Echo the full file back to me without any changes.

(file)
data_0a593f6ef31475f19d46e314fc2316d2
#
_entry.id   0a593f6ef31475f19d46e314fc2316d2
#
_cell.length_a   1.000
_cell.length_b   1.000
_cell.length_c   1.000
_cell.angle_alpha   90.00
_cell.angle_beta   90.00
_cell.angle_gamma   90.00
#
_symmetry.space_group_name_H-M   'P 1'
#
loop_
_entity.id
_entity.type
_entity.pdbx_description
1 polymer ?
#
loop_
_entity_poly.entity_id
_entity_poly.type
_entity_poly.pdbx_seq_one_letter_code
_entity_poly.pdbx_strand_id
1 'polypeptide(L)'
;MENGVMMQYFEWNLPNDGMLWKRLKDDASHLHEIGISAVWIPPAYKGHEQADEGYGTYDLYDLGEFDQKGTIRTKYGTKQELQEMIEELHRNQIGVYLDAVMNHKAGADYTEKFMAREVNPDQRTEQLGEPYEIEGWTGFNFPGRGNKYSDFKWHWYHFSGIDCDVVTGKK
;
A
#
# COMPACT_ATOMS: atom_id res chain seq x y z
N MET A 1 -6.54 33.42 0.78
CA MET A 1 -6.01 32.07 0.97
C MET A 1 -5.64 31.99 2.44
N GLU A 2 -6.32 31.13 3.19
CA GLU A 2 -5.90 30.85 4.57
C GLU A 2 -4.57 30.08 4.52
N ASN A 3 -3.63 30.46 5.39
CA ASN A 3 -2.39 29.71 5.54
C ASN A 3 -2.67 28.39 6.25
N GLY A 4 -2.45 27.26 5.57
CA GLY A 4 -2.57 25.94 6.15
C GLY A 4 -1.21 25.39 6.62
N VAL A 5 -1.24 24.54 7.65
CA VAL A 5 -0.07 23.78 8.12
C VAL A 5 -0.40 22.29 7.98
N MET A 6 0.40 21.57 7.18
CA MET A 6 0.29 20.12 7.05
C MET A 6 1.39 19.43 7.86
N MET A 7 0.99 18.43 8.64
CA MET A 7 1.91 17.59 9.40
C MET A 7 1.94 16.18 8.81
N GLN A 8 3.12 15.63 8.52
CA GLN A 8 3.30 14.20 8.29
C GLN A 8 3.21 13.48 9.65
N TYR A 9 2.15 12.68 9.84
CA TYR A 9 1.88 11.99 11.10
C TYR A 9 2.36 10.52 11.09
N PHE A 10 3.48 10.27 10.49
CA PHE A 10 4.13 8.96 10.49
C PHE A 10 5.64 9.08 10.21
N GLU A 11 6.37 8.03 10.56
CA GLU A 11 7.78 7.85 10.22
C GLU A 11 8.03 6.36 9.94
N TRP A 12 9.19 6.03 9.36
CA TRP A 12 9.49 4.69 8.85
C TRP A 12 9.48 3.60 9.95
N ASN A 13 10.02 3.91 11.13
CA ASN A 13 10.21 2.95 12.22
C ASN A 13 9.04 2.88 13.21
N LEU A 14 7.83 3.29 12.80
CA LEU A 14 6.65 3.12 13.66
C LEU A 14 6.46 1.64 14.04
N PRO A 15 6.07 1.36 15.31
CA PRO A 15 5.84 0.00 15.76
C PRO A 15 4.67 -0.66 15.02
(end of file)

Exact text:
data_0a593f6ef31475f19d46e314fc2316d2
#
_entry.id   0a593f6ef31475f19d46e314fc2316d2
#
_cell.length_a   1.000
_cell.length_b   1.000
_cell.length_c   1.000
_cell.angle_alpha   90.00
_cell.angle_beta   90.00
_cell.angle_gamma   90.00
#
_symmetry.space_group_name_H-M   'P 1'
#
loop_
_entity.id
_entity.type
_entity.pdbx_description
1 polymer ?
#
loop_
_entity_poly.entity_id
_entity_poly.type
_entity_poly.pdbx_seq_one_letter_code
_entity_poly.pdbx_strand_id
1 'polypeptide(L)'
;MENGVMMQYFEWNLPNDGMLWKRLKDDASHLHEIGISAVWIPPAYKGHEQADEGYGTYDLYDLGEFDQKGTIRTKYGTKQELQEMIEELHRNQIGVYLDAVMNHKAGADYTEKFMAREVNPDQRTEQLGEPYEIEGWTGFNFPGRGNKYSDFKWHWYHFSGIDCDVVTGKK
;
A
#
# COMPACT_ATOMS: atom_id res chain seq x y z
N MET A 1 -6.54 33.42 0.78
CA MET A 1 -6.01 32.07 0.97
C MET A 1 -5.64 31.99 2.44
N GLU A 2 -6.32 31.13 3.19
CA GLU A 2 -5.90 30.85 4.57
C GLU A 2 -4.57 30.08 4.52
N ASN A 3 -3.63 30.46 5.39
CA ASN A 3 -2.39 29.71 5.54
C ASN A 3 -2.67 28.39 6.25
N GLY A 4 -2.45 27.26 5.57
CA GLY A 4 -2.57 25.94 6.15
C GLY A 4 -1.21 25.39 6.62
N VAL A 5 -1.24 24.54 7.65
CA VAL A 5 -0.07 23.78 8.12
C VAL A 5 -0.40 22.29 7.98
N MET A 6 0.40 21.57 7.18
CA MET A 6 0.29 20.12 7.05
C MET A 6 1.39 19.43 7.86
N MET A 7 0.99 18.43 8.64
CA MET A 7 1.91 17.59 9.40
C MET A 7 1.94 16.18 8.81
N GLN A 8 3.12 15.63 8.52
CA GLN A 8 3.30 14.20 8.29
C GLN A 8 3.21 13.48 9.65
N TYR A 9 2.15 12.68 9.84
CA TYR A 9 1.88 11.99 11.10
C TYR A 9 2.36 10.52 11.09
N PHE A 10 3.48 10.27 10.49
CA PHE A 10 4.13 8.96 10.49
C PHE A 10 5.64 9.08 10.21
N GLU A 11 6.37 8.03 10.56
CA GLU A 11 7.78 7.85 10.22
C GLU A 11 8.03 6.36 9.94
N TRP A 12 9.19 6.03 9.36
CA TRP A 12 9.49 4.69 8.85
C TRP A 12 9.48 3.60 9.95
N ASN A 13 10.02 3.91 11.13
CA ASN A 13 10.21 2.95 12.22
C ASN A 13 9.04 2.88 13.21
N LEU A 14 7.83 3.29 12.80
CA LEU A 14 6.65 3.12 13.66
C LEU A 14 6.46 1.64 14.04
N PRO A 15 6.07 1.36 15.31
CA PRO A 15 5.84 0.00 15.76
C PRO A 15 4.67 -0.66 15.02